Posted July 1, 2013
Bill Garrison from Miltonvale , is a 2nd generation farmer that has been farming wheat for almost 50 years.
“I enjoy what I’m doing and I’m going to continue to do it as long as I’m able,” said Bill.
After college, Bill returned home to the family farm, after realizing that an office job just wasn’t for him. He became the second generation to farm and learned that working with the soil, crops, and cattle was what he loved.
Bill and his wife Fran have two adult sons, Jim and Greg. Both boys like to come back and help during harvest but have found off-farm careers
While the tradition of farming may not be passed on, 4-H is a tradition that 3 generations of the Garrison family celebrate together.
Bill was a ten year 4-H member and he and Fran always enjoyed taking their young boys to 4-H wheat shows. Both sons won top prizes in wheat quality projects when they were 4-H members and they continue to take the grandchildren to 4-H wheat shows.
This is a family tradition that has paid off. Bill and Fran’s oldest grandson Luke, won a 4-H scholarship to help him study chemical engineering at K-State this fall. In addition, their daughter-in-law Lisa has won the national 4-H leader of the year award.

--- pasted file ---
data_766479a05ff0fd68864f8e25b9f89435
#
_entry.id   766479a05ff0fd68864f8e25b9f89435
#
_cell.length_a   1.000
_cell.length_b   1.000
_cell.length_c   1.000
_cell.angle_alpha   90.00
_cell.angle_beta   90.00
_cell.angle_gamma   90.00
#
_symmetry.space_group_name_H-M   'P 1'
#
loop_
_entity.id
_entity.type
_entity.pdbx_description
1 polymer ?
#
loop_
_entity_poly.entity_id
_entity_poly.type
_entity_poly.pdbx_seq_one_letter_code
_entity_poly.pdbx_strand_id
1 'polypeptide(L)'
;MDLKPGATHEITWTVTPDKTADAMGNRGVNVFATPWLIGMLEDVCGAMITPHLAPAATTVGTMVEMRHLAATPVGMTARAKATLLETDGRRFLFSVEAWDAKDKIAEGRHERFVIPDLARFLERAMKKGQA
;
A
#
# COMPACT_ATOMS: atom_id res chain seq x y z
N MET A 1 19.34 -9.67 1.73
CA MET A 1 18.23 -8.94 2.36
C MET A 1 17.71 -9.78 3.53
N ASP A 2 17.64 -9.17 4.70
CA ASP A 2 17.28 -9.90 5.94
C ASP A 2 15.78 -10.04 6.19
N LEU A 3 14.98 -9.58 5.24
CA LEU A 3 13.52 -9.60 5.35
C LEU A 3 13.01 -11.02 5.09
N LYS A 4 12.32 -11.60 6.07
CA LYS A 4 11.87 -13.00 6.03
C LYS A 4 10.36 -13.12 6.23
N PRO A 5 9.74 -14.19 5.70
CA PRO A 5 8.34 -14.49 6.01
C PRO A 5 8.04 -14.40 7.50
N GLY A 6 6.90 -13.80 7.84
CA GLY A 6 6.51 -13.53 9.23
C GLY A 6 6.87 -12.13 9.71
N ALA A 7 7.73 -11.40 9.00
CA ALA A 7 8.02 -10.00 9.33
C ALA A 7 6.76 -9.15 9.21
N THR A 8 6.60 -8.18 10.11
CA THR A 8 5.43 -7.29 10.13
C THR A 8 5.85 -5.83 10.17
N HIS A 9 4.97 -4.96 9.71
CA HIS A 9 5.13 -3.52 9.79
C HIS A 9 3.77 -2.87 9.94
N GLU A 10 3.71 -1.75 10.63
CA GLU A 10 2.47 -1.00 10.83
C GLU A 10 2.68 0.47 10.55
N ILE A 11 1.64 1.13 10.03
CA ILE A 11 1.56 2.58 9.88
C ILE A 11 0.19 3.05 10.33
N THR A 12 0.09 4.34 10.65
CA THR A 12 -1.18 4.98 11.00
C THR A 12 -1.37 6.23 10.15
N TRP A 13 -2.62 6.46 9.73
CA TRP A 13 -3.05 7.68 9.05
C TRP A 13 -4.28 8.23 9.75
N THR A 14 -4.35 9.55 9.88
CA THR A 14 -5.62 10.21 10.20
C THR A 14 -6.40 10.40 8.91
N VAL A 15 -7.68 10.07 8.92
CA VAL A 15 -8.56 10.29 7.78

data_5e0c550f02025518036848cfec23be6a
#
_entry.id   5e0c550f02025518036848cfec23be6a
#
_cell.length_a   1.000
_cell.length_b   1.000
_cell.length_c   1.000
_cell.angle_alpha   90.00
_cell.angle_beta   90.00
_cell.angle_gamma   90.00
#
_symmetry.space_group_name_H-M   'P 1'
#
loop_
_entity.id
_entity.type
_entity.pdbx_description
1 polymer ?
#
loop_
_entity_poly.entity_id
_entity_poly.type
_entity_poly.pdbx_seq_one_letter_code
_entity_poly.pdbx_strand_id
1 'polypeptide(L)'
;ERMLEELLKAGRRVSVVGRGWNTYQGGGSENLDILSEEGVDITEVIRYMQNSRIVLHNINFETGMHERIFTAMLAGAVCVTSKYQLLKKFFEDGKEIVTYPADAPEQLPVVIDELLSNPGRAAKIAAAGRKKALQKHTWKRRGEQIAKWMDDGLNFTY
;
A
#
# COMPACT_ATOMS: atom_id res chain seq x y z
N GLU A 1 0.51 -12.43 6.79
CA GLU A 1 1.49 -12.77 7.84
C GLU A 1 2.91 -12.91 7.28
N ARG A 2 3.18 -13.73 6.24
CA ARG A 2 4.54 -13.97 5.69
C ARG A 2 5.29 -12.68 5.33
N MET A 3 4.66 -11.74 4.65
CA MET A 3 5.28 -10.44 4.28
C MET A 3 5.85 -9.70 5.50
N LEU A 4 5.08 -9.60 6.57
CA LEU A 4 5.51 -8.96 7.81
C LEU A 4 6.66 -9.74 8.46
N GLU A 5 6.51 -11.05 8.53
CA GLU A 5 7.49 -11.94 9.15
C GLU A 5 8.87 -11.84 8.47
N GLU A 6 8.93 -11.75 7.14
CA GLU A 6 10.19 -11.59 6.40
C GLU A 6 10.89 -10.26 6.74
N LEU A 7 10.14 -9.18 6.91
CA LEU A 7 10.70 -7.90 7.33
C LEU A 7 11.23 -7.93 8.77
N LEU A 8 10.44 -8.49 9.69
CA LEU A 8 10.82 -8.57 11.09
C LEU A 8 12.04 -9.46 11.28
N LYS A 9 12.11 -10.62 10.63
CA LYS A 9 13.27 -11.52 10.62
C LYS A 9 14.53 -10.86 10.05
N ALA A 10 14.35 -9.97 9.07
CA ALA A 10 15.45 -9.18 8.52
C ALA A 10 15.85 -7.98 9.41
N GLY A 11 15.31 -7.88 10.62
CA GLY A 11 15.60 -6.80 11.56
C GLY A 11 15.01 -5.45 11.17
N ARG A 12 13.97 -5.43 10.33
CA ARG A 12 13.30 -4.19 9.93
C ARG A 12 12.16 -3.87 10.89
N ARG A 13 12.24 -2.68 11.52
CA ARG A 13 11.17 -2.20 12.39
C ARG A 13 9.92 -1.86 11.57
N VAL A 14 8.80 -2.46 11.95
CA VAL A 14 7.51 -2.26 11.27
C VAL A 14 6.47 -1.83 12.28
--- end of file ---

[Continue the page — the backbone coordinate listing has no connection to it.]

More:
“I really feel that 4-H helps in developing young leaders and it is just amazing what 4-H has done for our young folks,” said Bill.
Bill and Fran are looking forward to completing another wheat harvest together this year. After about 50 years of farming, Bill reflects on how wheat harvest has changed since he began farming.
“It has changed drastically but for the better,” said Bill. “When I started helping my dad when I was in high school, he had a pull type combine with a twelve foot header and you had to adjust the header height with a crank. The grain tank was definitely smaller and it was just an entirely different world.”
As another harvest is about to begin, Bill looks forward to operating the combine, watching the wheat flow into the bin and Fran bringing him lunch out in the field.
Even after a half century of growing wheat, some things just don’t change.